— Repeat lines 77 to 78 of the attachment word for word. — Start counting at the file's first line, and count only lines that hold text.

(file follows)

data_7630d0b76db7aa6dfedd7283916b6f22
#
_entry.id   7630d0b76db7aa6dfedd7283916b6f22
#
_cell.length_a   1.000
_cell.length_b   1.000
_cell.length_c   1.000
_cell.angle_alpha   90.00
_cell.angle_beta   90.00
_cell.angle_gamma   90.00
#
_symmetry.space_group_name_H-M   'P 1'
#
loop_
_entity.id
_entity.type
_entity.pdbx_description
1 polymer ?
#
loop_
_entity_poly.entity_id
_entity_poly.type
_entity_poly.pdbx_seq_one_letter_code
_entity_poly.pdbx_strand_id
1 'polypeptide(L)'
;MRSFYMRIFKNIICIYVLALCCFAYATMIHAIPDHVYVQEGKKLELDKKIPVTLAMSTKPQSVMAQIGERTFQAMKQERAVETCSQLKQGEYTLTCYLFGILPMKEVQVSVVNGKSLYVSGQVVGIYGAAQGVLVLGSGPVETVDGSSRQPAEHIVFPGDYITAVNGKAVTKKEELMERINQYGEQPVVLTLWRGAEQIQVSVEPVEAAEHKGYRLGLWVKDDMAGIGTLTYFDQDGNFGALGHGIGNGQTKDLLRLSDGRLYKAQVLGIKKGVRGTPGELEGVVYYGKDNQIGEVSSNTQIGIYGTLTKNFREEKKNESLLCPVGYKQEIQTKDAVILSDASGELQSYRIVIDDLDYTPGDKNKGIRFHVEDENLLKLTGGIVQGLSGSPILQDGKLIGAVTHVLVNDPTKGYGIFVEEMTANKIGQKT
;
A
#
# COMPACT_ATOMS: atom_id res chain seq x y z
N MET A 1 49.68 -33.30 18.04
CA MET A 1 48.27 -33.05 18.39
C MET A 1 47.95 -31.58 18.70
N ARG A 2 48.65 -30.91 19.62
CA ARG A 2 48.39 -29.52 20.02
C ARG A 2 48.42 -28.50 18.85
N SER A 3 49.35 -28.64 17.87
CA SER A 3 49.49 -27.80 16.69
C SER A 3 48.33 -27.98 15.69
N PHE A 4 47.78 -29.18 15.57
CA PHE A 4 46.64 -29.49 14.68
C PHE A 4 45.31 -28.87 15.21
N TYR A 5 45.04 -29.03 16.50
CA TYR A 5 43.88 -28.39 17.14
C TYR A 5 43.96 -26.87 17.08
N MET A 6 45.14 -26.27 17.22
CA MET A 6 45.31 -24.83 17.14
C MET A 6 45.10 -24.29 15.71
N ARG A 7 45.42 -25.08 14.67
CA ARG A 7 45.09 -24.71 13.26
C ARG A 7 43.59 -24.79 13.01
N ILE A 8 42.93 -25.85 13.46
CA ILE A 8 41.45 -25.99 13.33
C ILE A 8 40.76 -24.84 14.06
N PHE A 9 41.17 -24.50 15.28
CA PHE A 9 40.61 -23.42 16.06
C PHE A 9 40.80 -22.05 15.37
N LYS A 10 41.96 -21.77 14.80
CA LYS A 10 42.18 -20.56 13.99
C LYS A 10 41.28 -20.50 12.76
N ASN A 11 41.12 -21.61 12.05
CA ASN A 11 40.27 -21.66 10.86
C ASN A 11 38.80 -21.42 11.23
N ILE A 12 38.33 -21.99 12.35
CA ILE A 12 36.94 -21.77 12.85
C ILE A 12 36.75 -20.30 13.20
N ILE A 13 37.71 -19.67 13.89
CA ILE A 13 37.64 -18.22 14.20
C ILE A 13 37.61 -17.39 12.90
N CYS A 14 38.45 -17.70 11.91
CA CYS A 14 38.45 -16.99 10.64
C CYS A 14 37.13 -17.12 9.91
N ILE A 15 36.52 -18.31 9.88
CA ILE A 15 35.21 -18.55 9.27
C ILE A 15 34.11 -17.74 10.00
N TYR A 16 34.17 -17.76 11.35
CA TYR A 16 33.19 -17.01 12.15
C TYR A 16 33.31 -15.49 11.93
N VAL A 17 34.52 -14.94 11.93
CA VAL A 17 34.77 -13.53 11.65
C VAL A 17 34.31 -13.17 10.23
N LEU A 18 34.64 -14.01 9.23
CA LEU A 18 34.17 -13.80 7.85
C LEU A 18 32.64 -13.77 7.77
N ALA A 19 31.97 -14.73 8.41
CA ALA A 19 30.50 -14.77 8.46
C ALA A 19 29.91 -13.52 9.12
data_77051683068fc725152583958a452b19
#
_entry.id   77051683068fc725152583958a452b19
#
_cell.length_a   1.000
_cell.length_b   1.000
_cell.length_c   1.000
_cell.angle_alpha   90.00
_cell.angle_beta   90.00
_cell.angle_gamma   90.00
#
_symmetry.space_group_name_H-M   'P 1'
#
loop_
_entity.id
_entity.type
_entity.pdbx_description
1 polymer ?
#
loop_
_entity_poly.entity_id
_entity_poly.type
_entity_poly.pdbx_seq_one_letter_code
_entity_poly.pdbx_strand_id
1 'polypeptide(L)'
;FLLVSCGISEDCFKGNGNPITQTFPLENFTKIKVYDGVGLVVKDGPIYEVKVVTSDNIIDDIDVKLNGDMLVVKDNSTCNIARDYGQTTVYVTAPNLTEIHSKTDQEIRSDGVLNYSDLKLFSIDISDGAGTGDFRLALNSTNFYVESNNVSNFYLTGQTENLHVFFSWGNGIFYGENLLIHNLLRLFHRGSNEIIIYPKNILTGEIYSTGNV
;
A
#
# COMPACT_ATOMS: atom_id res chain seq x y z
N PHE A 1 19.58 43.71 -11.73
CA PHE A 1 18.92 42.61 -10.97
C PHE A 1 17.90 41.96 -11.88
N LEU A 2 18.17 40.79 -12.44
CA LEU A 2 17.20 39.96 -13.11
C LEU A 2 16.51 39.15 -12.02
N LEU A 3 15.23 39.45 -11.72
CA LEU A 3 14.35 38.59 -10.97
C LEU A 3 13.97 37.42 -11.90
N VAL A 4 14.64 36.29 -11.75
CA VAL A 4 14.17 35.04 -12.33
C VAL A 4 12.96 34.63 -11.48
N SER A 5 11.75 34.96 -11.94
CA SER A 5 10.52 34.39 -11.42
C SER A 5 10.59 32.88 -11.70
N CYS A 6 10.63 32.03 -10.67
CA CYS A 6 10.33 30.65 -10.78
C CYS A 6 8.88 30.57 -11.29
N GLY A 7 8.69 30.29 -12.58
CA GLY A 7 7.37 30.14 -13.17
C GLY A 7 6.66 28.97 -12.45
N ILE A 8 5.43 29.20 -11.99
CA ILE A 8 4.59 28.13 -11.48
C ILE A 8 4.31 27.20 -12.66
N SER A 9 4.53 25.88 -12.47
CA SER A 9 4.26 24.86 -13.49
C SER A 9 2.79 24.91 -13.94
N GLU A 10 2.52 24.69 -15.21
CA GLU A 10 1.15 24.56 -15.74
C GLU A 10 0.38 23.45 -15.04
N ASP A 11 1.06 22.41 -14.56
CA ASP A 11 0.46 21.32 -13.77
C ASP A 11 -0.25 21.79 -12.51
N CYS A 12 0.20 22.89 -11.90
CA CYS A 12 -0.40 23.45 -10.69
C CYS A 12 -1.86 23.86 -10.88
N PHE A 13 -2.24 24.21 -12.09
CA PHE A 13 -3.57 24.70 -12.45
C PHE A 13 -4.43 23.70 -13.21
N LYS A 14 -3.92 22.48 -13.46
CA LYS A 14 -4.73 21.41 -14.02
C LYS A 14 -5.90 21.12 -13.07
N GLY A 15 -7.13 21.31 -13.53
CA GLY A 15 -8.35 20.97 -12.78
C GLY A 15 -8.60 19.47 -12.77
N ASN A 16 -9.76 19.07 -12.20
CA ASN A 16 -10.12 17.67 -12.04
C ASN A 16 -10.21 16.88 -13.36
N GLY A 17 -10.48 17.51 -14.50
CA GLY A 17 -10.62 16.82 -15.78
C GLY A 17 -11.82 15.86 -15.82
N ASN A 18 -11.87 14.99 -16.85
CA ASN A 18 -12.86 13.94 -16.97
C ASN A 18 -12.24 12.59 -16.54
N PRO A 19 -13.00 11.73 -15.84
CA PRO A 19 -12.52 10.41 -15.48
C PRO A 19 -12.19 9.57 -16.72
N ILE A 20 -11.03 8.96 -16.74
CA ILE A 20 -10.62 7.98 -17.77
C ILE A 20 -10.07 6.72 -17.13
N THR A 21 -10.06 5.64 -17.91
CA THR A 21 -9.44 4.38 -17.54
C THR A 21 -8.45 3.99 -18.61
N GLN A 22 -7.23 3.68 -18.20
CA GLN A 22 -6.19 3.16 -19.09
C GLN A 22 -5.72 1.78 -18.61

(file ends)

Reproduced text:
CA TYR A 16 33.19 -17.01 12.15
C TYR A 16 33.31 -15.49 11.93